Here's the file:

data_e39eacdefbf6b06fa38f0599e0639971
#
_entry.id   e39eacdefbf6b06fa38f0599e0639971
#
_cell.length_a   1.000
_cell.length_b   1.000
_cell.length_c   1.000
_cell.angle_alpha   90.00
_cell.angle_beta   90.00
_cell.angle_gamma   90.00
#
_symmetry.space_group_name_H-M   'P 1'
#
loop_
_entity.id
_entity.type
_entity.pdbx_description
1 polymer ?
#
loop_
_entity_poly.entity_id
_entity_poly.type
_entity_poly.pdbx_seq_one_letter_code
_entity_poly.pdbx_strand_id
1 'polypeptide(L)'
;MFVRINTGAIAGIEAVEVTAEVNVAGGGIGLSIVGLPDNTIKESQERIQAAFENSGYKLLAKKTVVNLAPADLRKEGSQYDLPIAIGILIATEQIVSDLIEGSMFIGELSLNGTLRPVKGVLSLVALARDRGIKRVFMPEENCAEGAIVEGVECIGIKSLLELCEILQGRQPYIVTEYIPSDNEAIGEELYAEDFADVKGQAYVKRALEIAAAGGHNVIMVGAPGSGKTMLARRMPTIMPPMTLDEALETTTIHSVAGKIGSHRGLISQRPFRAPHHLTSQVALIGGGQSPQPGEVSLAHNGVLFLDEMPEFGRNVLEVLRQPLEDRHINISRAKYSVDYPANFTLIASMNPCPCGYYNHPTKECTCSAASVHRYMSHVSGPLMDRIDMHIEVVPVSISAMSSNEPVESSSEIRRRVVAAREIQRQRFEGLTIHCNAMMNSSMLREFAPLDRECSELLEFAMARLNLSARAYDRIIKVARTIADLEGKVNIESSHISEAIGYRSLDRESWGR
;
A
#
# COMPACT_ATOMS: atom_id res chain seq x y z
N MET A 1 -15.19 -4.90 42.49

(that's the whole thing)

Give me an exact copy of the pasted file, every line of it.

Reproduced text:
data_e39eacdefbf6b06fa38f0599e0639971
#
_entry.id   e39eacdefbf6b06fa38f0599e0639971
#
_cell.length_a   1.000
_cell.length_b   1.000
_cell.length_c   1.000
_cell.angle_alpha   90.00
_cell.angle_beta   90.00
_cell.angle_gamma   90.00
#
_symmetry.space_group_name_H-M   'P 1'
#
loop_
_entity.id
_entity.type
_entity.pdbx_description
1 polymer ?
#
loop_
_entity_poly.entity_id
_entity_poly.type
_entity_poly.pdbx_seq_one_letter_code
_entity_poly.pdbx_strand_id
1 'polypeptide(L)'
;MFVRINTGAIAGIEAVEVTAEVNVAGGGIGLSIVGLPDNTIKESQERIQAAFENSGYKLLAKKTVVNLAPADLRKEGSQYDLPIAIGILIATEQIVSDLIEGSMFIGELSLNGTLRPVKGVLSLVALARDRGIKRVFMPEENCAEGAIVEGVECIGIKSLLELCEILQGRQPYIVTEYIPSDNEAIGEELYAEDFADVKGQAYVKRALEIAAAGGHNVIMVGAPGSGKTMLARRMPTIMPPMTLDEALETTTIHSVAGKIGSHRGLISQRPFRAPHHLTSQVALIGGGQSPQPGEVSLAHNGVLFLDEMPEFGRNVLEVLRQPLEDRHINISRAKYSVDYPANFTLIASMNPCPCGYYNHPTKECTCSAASVHRYMSHVSGPLMDRIDMHIEVVPVSISAMSSNEPVESSSEIRRRVVAAREIQRQRFEGLTIHCNAMMNSSMLREFAPLDRECSELLEFAMARLNLSARAYDRIIKVARTIADLEGKVNIESSHISEAIGYRSLDRESWGR
;
A
#
# COMPACT_ATOMS: atom_id res chain seq x y z
N MET A 1 -15.19 -4.90 42.49